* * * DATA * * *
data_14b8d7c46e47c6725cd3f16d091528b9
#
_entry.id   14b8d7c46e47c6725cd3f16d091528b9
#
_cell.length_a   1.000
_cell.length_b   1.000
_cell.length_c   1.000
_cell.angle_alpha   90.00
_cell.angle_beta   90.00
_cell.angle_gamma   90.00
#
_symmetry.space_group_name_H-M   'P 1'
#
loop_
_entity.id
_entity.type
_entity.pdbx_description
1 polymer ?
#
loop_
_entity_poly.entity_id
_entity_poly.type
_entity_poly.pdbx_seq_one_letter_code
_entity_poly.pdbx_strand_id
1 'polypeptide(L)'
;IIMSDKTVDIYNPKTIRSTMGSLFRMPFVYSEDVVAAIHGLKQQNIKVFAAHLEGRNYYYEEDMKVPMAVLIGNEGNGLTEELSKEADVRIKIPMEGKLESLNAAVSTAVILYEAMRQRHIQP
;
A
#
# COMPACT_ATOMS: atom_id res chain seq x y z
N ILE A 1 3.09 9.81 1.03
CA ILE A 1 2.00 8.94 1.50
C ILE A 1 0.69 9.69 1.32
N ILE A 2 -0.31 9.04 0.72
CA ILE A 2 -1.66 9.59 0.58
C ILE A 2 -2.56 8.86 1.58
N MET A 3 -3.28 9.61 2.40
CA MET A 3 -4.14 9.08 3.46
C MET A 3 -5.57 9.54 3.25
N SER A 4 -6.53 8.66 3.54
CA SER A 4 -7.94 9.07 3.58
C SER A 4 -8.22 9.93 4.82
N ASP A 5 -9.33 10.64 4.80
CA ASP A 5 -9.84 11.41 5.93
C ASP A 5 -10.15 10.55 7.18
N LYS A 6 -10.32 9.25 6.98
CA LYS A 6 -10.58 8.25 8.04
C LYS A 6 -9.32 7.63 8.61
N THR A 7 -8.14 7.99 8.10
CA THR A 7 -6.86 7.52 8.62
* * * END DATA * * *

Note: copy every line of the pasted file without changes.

data_14b8d7c46e47c6725cd3f16d091528b9
#
_entry.id   14b8d7c46e47c6725cd3f16d091528b9
#
_cell.length_a   1.000
_cell.length_b   1.000
_cell.length_c   1.000
_cell.angle_alpha   90.00
_cell.angle_beta   90.00
_cell.angle_gamma   90.00
#
_symmetry.space_group_name_H-M   'P 1'
#
loop_
_entity.id
_entity.type
_entity.pdbx_description
1 polymer ?
#
loop_
_entity_poly.entity_id
_entity_poly.type
_entity_poly.pdbx_seq_one_letter_code
_entity_poly.pdbx_strand_id
1 'polypeptide(L)'
;IIMSDKTVDIYNPKTIRSTMGSLFRMPFVYSEDVVAAIHGLKQQNIKVFAAHLEGRNYYYEEDMKVPMAVLIGNEGNGLTEELSKEADVRIKIPMEGKLESLNAAVSTAVILYEAMRQRHIQP
;
A
#
# COMPACT_ATOMS: atom_id res chain seq x y z
N ILE A 1 3.09 9.81 1.03
CA ILE A 1 2.00 8.94 1.50
C ILE A 1 0.69 9.69 1.32
N ILE A 2 -0.31 9.04 0.72
CA ILE A 2 -1.66 9.59 0.58
C ILE A 2 -2.56 8.86 1.58
N MET A 3 -3.28 9.61 2.40
CA MET A 3 -4.14 9.08 3.46
C MET A 3 -5.57 9.54 3.25
N SER A 4 -6.53 8.66 3.54
CA SER A 4 -7.94 9.07 3.58
C SER A 4 -8.22 9.93 4.82
N ASP A 5 -9.33 10.64 4.80
CA ASP A 5 -9.84 11.41 5.93
C ASP A 5 -10.15 10.55 7.18
N LYS A 6 -10.32 9.25 6.98
CA LYS A 6 -10.58 8.25 8.04
C LYS A 6 -9.32 7.63 8.61
N THR A 7 -8.14 7.99 8.10
CA THR A 7 -6.86 7.52 8.62